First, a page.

Monday, July 13, 2009

#34 Easy Do-It-Yourself Frames for Photoshop, Photo Borders

The simplest frames are often the best ones. Especially if you’re in a hurry, or don’t want to lose focus with the photograph you’re framing.

For this particular tutorial, a good choice of photograph would be one where the photo has one or two dominating colors. A good example is a wedding photo, where the dominating colors are the colors of the bride’s dress and bouquet, but anything will do. My choice:

beeThe obvious colors here are that purplish-blue  flower and the orange-yellow bee. The photo(by my standards) isn’t bad on it’s own, but suppose you want to add a bit of style to it.

Okay, now go to Image –> Canvas Size (Alt + Ctrl + C), and set it like so(click for a close up):


So you just change the units to percent, set it to Relative and type in 6 (or any smaller number) for the size. For the Canvas extension color you click on the color box next to, and click on your image. Your mouse pointer turns into an eyedropper tool, and you choose the color for your border. This way you use the color from you picture. Click OK for the color picker, and OK again for the Canvas Size. I got:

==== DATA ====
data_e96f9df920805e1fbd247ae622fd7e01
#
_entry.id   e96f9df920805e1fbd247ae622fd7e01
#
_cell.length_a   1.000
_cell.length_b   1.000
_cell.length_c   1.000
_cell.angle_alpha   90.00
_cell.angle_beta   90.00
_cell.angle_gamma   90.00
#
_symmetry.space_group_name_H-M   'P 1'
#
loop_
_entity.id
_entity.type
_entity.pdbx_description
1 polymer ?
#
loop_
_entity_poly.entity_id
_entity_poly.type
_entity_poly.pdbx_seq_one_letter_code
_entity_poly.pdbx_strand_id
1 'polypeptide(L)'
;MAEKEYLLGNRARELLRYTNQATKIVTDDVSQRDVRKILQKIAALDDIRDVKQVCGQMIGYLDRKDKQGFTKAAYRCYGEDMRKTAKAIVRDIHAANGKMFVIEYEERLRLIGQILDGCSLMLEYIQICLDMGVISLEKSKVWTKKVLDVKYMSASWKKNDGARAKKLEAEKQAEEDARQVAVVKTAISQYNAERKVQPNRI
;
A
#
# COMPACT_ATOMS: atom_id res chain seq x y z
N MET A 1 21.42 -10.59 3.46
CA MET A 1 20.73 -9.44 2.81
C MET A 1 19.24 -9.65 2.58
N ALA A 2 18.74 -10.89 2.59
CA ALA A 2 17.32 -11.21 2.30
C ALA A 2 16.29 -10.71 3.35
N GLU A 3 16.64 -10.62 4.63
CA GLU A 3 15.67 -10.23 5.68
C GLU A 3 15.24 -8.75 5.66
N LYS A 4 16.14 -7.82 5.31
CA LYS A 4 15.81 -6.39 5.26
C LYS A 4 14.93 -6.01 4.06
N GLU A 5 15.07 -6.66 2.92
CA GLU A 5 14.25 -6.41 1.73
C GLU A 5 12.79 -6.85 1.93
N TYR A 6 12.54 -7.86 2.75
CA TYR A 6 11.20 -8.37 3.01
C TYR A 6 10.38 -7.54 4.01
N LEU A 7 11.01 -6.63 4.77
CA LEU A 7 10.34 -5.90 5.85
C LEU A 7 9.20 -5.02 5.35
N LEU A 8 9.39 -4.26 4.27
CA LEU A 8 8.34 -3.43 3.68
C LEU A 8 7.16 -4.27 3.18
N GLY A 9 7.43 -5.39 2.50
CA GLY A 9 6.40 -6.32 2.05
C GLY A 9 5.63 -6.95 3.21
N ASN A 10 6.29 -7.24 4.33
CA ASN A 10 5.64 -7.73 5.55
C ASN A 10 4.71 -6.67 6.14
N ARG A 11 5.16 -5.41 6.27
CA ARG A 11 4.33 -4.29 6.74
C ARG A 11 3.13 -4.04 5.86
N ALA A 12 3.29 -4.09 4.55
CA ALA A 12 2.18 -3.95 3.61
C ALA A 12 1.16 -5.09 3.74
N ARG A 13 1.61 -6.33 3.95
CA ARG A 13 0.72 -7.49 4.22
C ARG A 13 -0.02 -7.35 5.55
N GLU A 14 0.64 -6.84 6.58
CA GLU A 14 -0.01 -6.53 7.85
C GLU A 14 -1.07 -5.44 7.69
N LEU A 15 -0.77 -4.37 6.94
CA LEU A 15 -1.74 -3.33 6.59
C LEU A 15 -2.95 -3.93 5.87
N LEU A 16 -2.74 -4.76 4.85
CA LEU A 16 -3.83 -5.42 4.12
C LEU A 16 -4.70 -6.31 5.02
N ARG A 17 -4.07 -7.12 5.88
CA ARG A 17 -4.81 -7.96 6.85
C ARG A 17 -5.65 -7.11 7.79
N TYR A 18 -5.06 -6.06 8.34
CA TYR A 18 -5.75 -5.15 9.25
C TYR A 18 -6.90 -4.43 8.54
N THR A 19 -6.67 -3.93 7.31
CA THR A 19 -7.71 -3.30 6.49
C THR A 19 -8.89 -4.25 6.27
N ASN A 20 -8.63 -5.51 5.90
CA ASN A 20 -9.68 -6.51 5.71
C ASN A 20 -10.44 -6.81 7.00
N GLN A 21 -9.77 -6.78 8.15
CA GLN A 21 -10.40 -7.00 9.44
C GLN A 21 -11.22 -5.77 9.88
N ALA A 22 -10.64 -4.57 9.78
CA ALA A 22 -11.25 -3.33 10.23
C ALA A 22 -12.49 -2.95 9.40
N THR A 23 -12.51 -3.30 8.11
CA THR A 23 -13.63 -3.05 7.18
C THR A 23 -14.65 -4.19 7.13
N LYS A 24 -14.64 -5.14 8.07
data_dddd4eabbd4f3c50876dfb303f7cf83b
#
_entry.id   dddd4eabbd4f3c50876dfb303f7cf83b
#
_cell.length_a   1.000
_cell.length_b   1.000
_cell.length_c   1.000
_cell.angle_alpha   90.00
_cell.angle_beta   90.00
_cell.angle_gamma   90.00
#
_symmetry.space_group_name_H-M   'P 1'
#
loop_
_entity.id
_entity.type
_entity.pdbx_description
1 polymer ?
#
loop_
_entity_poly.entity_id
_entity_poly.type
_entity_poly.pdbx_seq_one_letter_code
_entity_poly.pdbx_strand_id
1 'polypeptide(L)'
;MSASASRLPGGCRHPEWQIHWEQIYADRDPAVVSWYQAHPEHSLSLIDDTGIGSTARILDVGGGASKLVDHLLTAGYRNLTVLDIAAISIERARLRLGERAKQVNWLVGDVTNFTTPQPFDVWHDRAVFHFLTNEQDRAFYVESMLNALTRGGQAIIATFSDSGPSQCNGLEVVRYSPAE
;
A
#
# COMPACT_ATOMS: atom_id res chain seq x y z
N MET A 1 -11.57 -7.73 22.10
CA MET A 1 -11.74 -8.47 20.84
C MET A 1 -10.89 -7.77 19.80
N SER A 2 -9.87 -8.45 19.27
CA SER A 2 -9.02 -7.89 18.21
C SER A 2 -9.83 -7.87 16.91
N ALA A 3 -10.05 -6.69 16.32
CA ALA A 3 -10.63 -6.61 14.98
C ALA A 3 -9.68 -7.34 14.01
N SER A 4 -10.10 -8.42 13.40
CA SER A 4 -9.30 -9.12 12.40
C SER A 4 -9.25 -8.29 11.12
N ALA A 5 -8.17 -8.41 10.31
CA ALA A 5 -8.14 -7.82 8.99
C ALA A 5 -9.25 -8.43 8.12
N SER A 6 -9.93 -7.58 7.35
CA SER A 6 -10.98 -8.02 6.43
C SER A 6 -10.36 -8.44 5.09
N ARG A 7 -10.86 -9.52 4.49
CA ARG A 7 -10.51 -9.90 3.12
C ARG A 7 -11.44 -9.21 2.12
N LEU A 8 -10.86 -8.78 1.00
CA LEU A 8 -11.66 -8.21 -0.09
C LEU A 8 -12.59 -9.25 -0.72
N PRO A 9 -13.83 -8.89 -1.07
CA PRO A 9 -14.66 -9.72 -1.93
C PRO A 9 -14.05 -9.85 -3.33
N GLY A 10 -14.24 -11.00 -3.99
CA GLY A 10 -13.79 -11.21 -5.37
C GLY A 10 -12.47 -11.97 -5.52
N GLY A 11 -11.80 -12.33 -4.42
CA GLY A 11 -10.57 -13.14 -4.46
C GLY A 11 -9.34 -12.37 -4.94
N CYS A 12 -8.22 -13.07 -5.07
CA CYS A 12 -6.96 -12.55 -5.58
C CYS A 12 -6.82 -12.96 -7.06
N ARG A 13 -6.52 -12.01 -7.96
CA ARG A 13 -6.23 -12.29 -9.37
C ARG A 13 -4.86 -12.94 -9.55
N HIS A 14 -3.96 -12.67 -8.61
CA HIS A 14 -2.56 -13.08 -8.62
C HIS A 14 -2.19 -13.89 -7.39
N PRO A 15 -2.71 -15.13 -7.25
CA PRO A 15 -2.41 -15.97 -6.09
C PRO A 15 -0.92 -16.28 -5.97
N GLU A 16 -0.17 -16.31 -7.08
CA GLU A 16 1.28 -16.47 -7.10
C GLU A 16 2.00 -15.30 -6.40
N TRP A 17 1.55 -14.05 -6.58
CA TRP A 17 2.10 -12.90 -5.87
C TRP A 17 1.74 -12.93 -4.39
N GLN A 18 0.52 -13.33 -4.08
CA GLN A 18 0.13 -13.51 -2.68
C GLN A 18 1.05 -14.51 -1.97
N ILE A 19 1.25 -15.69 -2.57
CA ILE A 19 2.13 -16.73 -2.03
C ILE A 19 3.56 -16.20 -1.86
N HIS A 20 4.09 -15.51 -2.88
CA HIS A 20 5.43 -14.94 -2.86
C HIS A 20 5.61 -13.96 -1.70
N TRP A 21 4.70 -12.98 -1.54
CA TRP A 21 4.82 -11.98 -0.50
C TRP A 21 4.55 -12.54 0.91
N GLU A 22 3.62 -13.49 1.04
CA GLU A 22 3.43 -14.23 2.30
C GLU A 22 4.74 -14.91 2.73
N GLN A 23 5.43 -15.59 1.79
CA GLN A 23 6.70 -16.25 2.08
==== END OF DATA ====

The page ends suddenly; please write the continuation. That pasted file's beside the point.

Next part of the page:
The first part is done. Now, repeat what you did with the Canvas Size, but change the size to 30 this time, and pick another dominating color from the photo.

If you are not happy with the color picker, you can choose it manually.

So basically you make two different sized bands around the photo.

bee3Looking at it now, I probably should have used a darker purple. But maybe it’s just my BBB(black blog background).

Variations on this subject can include, but are not limited to:
-using more(or less) than 2 borders/colors
-different sizes, like making the first border thicker
-adding the Vignette effect beforehand for interesting results
-and so on…

Once you’ve read through this, you will realize that the longest part of this tutorial is looking for, and opening the photo, while the rest just zips by. Have fun with it!